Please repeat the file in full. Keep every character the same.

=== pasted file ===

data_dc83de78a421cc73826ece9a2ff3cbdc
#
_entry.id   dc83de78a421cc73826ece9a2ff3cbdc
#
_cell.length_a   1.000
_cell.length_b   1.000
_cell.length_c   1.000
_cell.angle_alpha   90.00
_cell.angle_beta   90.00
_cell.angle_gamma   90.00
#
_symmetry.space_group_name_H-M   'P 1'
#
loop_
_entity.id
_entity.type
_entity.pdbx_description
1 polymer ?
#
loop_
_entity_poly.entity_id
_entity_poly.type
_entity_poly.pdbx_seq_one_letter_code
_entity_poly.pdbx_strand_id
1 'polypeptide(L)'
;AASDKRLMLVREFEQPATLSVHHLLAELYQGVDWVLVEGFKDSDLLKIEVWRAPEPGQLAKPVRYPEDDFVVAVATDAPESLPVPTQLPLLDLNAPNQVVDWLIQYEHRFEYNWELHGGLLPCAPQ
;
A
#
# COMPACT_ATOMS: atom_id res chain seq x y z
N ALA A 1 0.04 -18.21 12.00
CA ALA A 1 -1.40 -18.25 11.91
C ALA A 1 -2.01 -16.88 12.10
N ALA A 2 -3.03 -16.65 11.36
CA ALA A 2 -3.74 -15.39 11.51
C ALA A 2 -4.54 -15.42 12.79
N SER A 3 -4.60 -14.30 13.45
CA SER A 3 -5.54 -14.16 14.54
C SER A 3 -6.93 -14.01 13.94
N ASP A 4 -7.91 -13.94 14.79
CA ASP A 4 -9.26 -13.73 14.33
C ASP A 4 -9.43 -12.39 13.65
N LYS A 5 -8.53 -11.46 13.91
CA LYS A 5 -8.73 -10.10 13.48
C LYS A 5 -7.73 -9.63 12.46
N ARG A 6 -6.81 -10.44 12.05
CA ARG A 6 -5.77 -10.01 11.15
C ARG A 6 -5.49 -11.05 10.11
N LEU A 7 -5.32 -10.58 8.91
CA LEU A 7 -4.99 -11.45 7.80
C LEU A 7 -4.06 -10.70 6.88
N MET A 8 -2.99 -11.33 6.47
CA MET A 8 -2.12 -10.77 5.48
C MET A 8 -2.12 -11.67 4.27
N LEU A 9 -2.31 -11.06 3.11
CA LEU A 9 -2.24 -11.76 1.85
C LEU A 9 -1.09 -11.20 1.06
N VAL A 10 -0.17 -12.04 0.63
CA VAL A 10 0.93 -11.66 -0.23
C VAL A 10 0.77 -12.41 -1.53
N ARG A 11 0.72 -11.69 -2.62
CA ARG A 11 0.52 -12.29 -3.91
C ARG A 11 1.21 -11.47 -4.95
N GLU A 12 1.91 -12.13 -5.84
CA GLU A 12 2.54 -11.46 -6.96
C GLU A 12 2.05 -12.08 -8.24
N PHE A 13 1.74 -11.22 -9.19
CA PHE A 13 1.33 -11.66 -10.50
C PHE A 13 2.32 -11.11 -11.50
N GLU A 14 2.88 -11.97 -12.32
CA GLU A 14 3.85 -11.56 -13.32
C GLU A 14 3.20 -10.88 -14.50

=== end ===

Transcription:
data_dc83de78a421cc73826ece9a2ff3cbdc
#
_entry.id   dc83de78a421cc73826ece9a2ff3cbdc
#
_cell.length_a   1.000
_cell.length_b   1.000
_cell.length_c   1.000
_cell.angle_alpha   90.00
_cell.angle_beta   90.00
_cell.angle_gamma   90.00
#
_symmetry.space_group_name_H-M   'P 1'
#
loop_
_entity.id
_entity.type
_entity.pdbx_description
1 polymer ?
#
loop_
_entity_poly.entity_id
_entity_poly.type
_entity_poly.pdbx_seq_one_letter_code
_entity_poly.pdbx_strand_id
1 'polypeptide(L)'
;AASDKRLMLVREFEQPATLSVHHLLAELYQGVDWVLVEGFKDSDLLKIEVWRAPEPGQLAKPVRYPEDDFVVAVATDAPESLPVPTQLPLLDLNAPNQVVDWLIQYEHRFEYNWELHGGLLPCAPQ
;
A
#
# COMPACT_ATOMS: atom_id res chain seq x y z
N ALA A 1 0.04 -18.21 12.00
CA ALA A 1 -1.40 -18.25 11.91
C ALA A 1 -2.01 -16.88 12.10
N ALA A 2 -3.03 -16.65 11.36
CA ALA A 2 -3.74 -15.39 11.51
C ALA A 2 -4.54 -15.42 12.79
N SER A 3 -4.60 -14.30 13.45
CA SER A 3 -5.54 -14.16 14.54
C SER A 3 -6.93 -14.01 13.94
N ASP A 4 -7.91 -13.94 14.79
CA ASP A 4 -9.26 -13.73 14.33
C ASP A 4 -9.43 -12.39 13.65
N LYS A 5 -8.53 -11.46 13.91
CA LYS A 5 -8.73 -10.10 13.48
C LYS A 5 -7.73 -9.63 12.46
N ARG A 6 -6.81 -10.44 12.05
CA ARG A 6 -5.77 -10.01 11.15
C ARG A 6 -5.49 -11.05 10.11
N LEU A 7 -5.32 -10.58 8.91
CA LEU A 7 -4.99 -11.45 7.80
C LEU A 7 -4.06 -10.70 6.88
N MET A 8 -2.99 -11.33 6.47
CA MET A 8 -2.12 -10.77 5.48
C MET A 8 -2.12 -11.67 4.27
N LEU A 9 -2.31 -11.06 3.11
CA LEU A 9 -2.24 -11.76 1.85
C LEU A 9 -1.09 -11.20 1.06
N VAL A 10 -0.17 -12.04 0.63
CA VAL A 10 0.93 -11.66 -0.23
C VAL A 10 0.77 -12.41 -1.53
N ARG A 11 0.72 -11.69 -2.62
CA ARG A 11 0.52 -12.29 -3.91
C ARG A 11 1.21 -11.47 -4.95
N GLU A 12 1.91 -12.13 -5.84
CA GLU A 12 2.54 -11.46 -6.96
C GLU A 12 2.05 -12.08 -8.24
N PHE A 13 1.74 -11.22 -9.19
CA PHE A 13 1.33 -11.66 -10.50
C PHE A 13 2.32 -11.11 -11.50
N GLU A 14 2.88 -11.97 -12.32
CA GLU A 14 3.85 -11.56 -13.32
C GLU A 14 3.20 -10.88 -14.50